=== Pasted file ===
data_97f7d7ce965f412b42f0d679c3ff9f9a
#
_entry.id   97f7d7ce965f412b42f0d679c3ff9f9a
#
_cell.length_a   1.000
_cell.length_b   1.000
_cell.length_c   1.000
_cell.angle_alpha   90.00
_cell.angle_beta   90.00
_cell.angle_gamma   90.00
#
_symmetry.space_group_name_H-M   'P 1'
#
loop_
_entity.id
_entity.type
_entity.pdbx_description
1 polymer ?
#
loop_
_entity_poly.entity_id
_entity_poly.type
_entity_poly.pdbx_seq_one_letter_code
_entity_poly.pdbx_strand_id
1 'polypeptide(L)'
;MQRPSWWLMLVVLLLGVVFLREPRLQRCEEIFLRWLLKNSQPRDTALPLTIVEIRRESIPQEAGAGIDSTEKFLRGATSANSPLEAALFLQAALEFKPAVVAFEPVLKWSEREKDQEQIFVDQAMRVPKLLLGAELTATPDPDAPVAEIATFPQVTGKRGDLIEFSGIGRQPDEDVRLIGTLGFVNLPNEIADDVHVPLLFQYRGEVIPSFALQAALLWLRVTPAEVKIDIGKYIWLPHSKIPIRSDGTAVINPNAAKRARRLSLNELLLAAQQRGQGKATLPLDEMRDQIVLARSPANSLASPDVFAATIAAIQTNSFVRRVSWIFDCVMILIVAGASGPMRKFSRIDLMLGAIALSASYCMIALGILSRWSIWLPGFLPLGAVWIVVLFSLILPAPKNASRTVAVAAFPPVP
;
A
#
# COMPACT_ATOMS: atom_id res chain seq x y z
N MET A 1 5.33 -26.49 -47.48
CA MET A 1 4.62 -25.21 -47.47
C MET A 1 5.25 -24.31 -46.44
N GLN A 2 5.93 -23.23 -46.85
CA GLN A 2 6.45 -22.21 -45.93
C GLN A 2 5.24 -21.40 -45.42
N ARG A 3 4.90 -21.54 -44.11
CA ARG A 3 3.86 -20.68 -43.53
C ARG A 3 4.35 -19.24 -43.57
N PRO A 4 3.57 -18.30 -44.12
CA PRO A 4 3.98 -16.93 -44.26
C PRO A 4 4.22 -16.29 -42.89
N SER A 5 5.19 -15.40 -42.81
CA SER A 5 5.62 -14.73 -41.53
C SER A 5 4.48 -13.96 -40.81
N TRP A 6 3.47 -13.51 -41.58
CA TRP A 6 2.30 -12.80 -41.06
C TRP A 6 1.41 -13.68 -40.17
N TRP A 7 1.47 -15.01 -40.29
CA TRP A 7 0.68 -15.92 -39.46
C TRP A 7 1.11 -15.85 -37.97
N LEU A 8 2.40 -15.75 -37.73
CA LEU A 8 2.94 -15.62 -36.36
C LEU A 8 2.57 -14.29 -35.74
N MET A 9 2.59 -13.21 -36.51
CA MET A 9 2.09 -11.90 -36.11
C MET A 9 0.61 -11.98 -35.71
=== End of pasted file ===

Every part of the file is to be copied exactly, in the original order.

data_97f7d7ce965f412b42f0d679c3ff9f9a
#
_entry.id   97f7d7ce965f412b42f0d679c3ff9f9a
#
_cell.length_a   1.000
_cell.length_b   1.000
_cell.length_c   1.000
_cell.angle_alpha   90.00
_cell.angle_beta   90.00
_cell.angle_gamma   90.00
#
_symmetry.space_group_name_H-M   'P 1'
#
loop_
_entity.id
_entity.type
_entity.pdbx_description
1 polymer ?
#
loop_
_entity_poly.entity_id
_entity_poly.type
_entity_poly.pdbx_seq_one_letter_code
_entity_poly.pdbx_strand_id
1 'polypeptide(L)'
;MQRPSWWLMLVVLLLGVVFLREPRLQRCEEIFLRWLLKNSQPRDTALPLTIVEIRRESIPQEAGAGIDSTEKFLRGATSANSPLEAALFLQAALEFKPAVVAFEPVLKWSEREKDQEQIFVDQAMRVPKLLLGAELTATPDPDAPVAEIATFPQVTGKRGDLIEFSGIGRQPDEDVRLIGTLGFVNLPNEIADDVHVPLLFQYRGEVIPSFALQAALLWLRVTPAEVKIDIGKYIWLPHSKIPIRSDGTAVINPNAAKRARRLSLNELLLAAQQRGQGKATLPLDEMRDQIVLARSPANSLASPDVFAATIAAIQTNSFVRRVSWIFDCVMILIVAGASGPMRKFSRIDLMLGAIALSASYCMIALGILSRWSIWLPGFLPLGAVWIVVLFSLILPAPKNASRTVAVAAFPPVP
;
A
#
# COMPACT_ATOMS: atom_id res chain seq x y z
N MET A 1 5.33 -26.49 -47.48
CA MET A 1 4.62 -25.21 -47.47
C MET A 1 5.25 -24.31 -46.44
N GLN A 2 5.93 -23.23 -46.85
CA GLN A 2 6.45 -22.21 -45.93
C GLN A 2 5.24 -21.40 -45.42
N ARG A 3 4.90 -21.54 -44.11
CA ARG A 3 3.86 -20.68 -43.53
C ARG A 3 4.35 -19.24 -43.57
N PRO A 4 3.57 -18.30 -44.12
CA PRO A 4 3.98 -16.93 -44.26
C PRO A 4 4.22 -16.29 -42.89
N SER A 5 5.19 -15.40 -42.81
CA SER A 5 5.62 -14.73 -41.53
C SER A 5 4.48 -13.96 -40.81
N TRP A 6 3.47 -13.51 -41.58
CA TRP A 6 2.30 -12.80 -41.06
C TRP A 6 1.41 -13.68 -40.17
N TRP A 7 1.47 -15.01 -40.29
CA TRP A 7 0.68 -15.92 -39.46
C TRP A 7 1.11 -15.85 -37.97
N LEU A 8 2.40 -15.75 -37.73
CA LEU A 8 2.94 -15.62 -36.36
C LEU A 8 2.57 -14.29 -35.74
N MET A 9 2.59 -13.21 -36.51
CA MET A 9 2.09 -11.90 -36.11
C MET A 9 0.61 -11.98 -35.71